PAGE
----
Test Problem

To illustrate the use of element, node, and face sets a test problem will be constructed to solve for contact between two blocks:

/!\ Edit conflict - other version:

Test problem for set definitions

Estimated Completion

September, 2014


See Febio/SetDefinitions.

Features Related to Rigid Body Kinematics Representations

Local Coordinate Systems

Connector Elements for Joint Coordinate Systems


Joint level simulations, especially in the knee, often rely on application and/or description of kinetic-kinematic response in commonly accepted joint coordinate systems (e.g. Grood and Suntay, JBME, 1983). This requires adoption of moving local coordinate systems that are assigned to a given body, e.g. the femur and tibia, to track overall rigid body motions as well as a means to "connect" two coordinate frames. In the case of Abaqus, we often use what's called "connector" elements to setup such frames. Their convenience is evident during model setup, prescription of joint level boundary conditions, as well as post-processing of the model results, where the connector outputs can be directly translated into clinically accepted descriptions of motion and/or loading.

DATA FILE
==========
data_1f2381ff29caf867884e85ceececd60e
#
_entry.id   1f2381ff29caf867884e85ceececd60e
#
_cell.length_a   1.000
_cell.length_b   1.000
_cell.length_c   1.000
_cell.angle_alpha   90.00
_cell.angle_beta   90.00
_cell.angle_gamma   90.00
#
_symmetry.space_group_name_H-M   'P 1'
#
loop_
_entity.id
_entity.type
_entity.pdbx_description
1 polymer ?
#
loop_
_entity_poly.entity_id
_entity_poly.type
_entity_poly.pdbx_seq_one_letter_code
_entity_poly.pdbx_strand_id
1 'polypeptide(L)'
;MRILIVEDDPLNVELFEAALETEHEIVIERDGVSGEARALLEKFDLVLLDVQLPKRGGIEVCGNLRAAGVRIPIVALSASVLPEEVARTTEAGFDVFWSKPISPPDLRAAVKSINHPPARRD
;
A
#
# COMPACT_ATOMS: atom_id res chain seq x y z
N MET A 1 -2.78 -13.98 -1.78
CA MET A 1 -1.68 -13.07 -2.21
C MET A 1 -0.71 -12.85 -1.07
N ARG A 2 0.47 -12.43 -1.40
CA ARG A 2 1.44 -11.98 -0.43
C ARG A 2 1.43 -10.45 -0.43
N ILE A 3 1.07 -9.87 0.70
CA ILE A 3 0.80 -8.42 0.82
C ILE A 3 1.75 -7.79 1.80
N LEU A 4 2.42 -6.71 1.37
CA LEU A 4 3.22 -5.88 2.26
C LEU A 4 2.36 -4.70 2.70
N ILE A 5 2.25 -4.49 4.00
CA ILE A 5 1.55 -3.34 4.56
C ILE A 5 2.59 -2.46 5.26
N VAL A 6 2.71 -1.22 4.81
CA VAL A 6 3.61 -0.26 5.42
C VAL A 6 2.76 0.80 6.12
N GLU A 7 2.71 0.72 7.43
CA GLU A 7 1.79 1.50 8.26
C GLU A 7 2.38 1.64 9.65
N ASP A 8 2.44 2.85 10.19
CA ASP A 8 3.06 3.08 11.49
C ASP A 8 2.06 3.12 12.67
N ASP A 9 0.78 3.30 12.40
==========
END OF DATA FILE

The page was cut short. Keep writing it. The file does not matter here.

In a Grood and Suntay convention, the following vector can be used to describe the position of an embedded tibial coordinate frame with respect to the femoral frame:

H = S1*e1 + S2*e2 + S3*e3

where e1, e2 and e3 are unit vectors along each of corresponding Si (i=1-3) magnitudes. e1 can be though of as the femoral flexion (FE) axis, while e3 is the internal-external (IE) rotation axis in the tibia and e2 is the common perpendicular between the two, i.e. the "floating axis."

In practice, all of the above can be combined to view the "connections" between two rigid bodies as a series of cylindrical joints:

Open Knee(s) local and joint coordinate systems

If implemented in this way, the rotations, displacements and reactions about each of the cylindrical axes can be used to describe or apply the desired joint kinetics. For robustness, the embedded clinical axes (IE for the tibia or "T" frame above and FE for the femur or "F" frame) should have the capability to be defined within body specific local coordinate frames, which may or may not be the same as the global (model) coordinate frame. Essentially, this approach results in follower loads and/or kinematics that are a function of the relative motion between the two bodies.